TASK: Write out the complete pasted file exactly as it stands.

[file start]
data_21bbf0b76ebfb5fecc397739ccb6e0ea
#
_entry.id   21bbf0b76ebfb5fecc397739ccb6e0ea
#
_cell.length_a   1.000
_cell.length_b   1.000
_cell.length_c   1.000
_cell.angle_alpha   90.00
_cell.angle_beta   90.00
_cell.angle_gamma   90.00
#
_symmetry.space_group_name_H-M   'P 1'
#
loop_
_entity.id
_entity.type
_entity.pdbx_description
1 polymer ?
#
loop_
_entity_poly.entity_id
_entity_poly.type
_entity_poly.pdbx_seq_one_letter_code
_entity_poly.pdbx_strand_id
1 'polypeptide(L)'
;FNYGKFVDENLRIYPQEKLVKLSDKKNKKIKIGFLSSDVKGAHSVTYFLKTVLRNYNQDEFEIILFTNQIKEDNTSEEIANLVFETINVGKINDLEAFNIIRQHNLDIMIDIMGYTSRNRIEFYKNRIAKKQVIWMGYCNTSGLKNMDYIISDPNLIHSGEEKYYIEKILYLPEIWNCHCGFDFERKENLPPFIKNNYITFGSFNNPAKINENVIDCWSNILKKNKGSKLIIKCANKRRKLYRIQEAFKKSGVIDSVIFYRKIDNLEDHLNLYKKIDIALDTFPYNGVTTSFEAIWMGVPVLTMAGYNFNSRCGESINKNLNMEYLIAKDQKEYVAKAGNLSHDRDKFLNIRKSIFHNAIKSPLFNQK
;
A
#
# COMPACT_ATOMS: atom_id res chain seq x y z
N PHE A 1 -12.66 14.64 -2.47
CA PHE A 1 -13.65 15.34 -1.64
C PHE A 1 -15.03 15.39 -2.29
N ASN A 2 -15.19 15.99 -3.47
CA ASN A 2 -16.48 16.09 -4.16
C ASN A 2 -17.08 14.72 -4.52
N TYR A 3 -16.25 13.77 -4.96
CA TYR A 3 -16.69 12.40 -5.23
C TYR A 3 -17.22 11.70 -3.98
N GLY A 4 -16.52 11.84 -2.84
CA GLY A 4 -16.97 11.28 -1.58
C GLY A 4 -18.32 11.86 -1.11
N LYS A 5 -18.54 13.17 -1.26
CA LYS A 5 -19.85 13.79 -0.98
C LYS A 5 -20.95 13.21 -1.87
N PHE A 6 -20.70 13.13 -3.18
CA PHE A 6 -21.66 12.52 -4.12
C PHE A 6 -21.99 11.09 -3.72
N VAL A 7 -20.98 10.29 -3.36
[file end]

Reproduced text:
data_21bbf0b76ebfb5fecc397739ccb6e0ea
#
_entry.id   21bbf0b76ebfb5fecc397739ccb6e0ea
#
_cell.length_a   1.000
_cell.length_b   1.000
_cell.length_c   1.000
_cell.angle_alpha   90.00
_cell.angle_beta   90.00
_cell.angle_gamma   90.00
#
_symmetry.space_group_name_H-M   'P 1'
#
loop_
_entity.id
_entity.type
_entity.pdbx_description
1 polymer ?
#
loop_
_entity_poly.entity_id
_entity_poly.type
_entity_poly.pdbx_seq_one_letter_code
_entity_poly.pdbx_strand_id
1 'polypeptide(L)'
;FNYGKFVDENLRIYPQEKLVKLSDKKNKKIKIGFLSSDVKGAHSVTYFLKTVLRNYNQDEFEIILFTNQIKEDNTSEEIANLVFETINVGKINDLEAFNIIRQHNLDIMIDIMGYTSRNRIEFYKNRIAKKQVIWMGYCNTSGLKNMDYIISDPNLIHSGEEKYYIEKILYLPEIWNCHCGFDFERKENLPPFIKNNYITFGSFNNPAKINENVIDCWSNILKKNKGSKLIIKCANKRRKLYRIQEAFKKSGVIDSVIFYRKIDNLEDHLNLYKKIDIALDTFPYNGVTTSFEAIWMGVPVLTMAGYNFNSRCGESINKNLNMEYLIAKDQKEYVAKAGNLSHDRDKFLNIRKSIFHNAIKSPLFNQK
;
A
#
# COMPACT_ATOMS: atom_id res chain seq x y z
N PHE A 1 -12.66 14.64 -2.47
CA PHE A 1 -13.65 15.34 -1.64
C PHE A 1 -15.03 15.39 -2.29
N ASN A 2 -15.19 15.99 -3.47
CA ASN A 2 -16.48 16.09 -4.16
C ASN A 2 -17.08 14.72 -4.52
N TYR A 3 -16.25 13.77 -4.96
CA TYR A 3 -16.69 12.40 -5.23
C TYR A 3 -17.22 11.70 -3.98
N GLY A 4 -16.52 11.84 -2.84
CA GLY A 4 -16.97 11.28 -1.58
C GLY A 4 -18.32 11.86 -1.11
N LYS A 5 -18.54 13.17 -1.26
CA LYS A 5 -19.85 13.79 -0.98
C LYS A 5 -20.95 13.21 -1.87
N PHE A 6 -20.70 13.13 -3.18
CA PHE A 6 -21.66 12.52 -4.12
C PHE A 6 -21.99 11.09 -3.72
N VAL A 7 -20.98 10.29 -3.36